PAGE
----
Story: Economic history
Page 4 – Early pastoral economy
The production of staples – raw materials exported overseas with a minimum of processing – shaped the structure of the New Zealand economy, set the pace of economic growth, and influenced the political and social organisations of the community.
The economist and historian W. B. Sutch described New Zealand’s dominant staples for much of the 19th and 20th centuries as ‘processed grass’. Except for a brief period during the gold rushes of the 1860s, wool, meat and dairy products were by far the highest proportion of New Zealand exports by value, from the 1850s, when statistics were first collected, until the 1970s, when there was a great diversification.
The importance of sheep to the New Zealand economy may be seen in the fact that a fleece appears in the coats of arms of New Zealand, of the cities of Christchurch and Wellington, of the University of Canterbury and, interestingly, of the Reserve Bank of New Zealand. The city of Dunedin includes a ram’s head and Invercargill has a wool bale.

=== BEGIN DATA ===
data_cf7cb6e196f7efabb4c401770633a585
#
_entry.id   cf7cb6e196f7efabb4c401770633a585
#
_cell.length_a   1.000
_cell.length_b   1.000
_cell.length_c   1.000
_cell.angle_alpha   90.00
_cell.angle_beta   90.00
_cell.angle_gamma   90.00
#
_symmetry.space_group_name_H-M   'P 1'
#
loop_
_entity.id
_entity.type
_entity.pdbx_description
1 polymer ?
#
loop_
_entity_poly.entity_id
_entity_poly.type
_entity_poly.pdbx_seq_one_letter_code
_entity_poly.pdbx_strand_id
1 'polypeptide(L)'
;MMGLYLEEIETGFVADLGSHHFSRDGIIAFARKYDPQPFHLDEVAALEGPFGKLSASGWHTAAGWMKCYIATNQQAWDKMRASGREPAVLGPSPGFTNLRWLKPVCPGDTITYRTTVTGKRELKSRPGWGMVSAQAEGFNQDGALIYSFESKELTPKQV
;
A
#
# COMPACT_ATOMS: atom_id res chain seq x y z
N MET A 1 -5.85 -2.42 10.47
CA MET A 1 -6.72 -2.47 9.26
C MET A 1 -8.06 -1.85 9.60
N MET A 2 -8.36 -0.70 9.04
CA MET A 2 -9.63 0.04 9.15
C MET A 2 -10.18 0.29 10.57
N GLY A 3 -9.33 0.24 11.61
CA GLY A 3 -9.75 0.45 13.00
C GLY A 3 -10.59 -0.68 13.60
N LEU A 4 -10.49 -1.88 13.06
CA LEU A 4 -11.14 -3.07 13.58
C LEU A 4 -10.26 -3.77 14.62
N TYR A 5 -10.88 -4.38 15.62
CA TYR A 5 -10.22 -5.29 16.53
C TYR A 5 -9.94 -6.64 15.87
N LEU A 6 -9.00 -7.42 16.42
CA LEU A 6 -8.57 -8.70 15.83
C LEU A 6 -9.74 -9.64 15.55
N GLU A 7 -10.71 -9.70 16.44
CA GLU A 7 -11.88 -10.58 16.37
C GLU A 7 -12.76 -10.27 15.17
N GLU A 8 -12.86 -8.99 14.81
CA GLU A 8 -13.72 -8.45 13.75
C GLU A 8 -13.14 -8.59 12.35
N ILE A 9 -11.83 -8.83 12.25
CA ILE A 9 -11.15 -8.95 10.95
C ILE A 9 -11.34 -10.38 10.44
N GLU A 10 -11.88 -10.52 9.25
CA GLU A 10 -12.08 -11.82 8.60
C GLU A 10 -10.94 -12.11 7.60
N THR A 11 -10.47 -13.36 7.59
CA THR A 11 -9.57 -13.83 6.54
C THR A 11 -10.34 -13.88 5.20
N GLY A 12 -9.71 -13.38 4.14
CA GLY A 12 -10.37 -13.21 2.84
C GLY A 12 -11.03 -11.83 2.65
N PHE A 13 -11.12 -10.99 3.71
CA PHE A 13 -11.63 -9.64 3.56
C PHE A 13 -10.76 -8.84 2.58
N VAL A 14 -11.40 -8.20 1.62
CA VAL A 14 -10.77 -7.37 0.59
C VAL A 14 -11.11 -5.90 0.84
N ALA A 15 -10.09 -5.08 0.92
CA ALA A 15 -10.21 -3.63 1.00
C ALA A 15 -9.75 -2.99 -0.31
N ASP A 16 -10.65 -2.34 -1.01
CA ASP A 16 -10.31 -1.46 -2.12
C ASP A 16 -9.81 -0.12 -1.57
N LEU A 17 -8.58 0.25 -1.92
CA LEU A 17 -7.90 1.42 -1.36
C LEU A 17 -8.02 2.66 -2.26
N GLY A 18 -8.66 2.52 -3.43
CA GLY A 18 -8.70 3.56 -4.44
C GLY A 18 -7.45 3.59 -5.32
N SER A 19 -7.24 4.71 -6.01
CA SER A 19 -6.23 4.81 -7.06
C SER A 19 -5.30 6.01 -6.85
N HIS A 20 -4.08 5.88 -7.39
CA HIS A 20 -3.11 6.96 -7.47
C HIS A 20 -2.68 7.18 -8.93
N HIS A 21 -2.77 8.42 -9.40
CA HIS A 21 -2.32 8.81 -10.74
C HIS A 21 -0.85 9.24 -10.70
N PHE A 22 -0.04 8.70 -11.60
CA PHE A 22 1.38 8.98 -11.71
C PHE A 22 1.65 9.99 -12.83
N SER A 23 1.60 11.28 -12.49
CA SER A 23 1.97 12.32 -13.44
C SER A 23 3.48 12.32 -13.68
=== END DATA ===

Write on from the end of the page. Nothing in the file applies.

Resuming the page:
Initially the staple was wool, because unrefrigerated meat or dairy products could only be exported as far as Australia. The rest of the sheep was boiled up for tallow which was used for candles and soap. The first large commercial flocks were in the Wairarapa, a rural extension of the Wellington settlement. Sheep farming spread up and down the east coast of New Zealand from Southland to the East Cape, as soon as land was alienated or leased from Māori, and there was transport infrastructure.
Sheep numbers grew quickly from importing and breeding. There were a million sheep by the mid-1850s and 10 million by the early 1870s. Total numbers peaked at 70 million in the early 1980s.
Sheep provided a profitable average return but there was much income uncertainty from weather (drought or snowstorms), disease (scab and footrot) and pests such as rabbits and gorse. Farmers had to adapt northern-hemisphere and Australian ways to local New Zealand conditions. They also had to adapt their product as the English woollen mills changed their fibre requirements.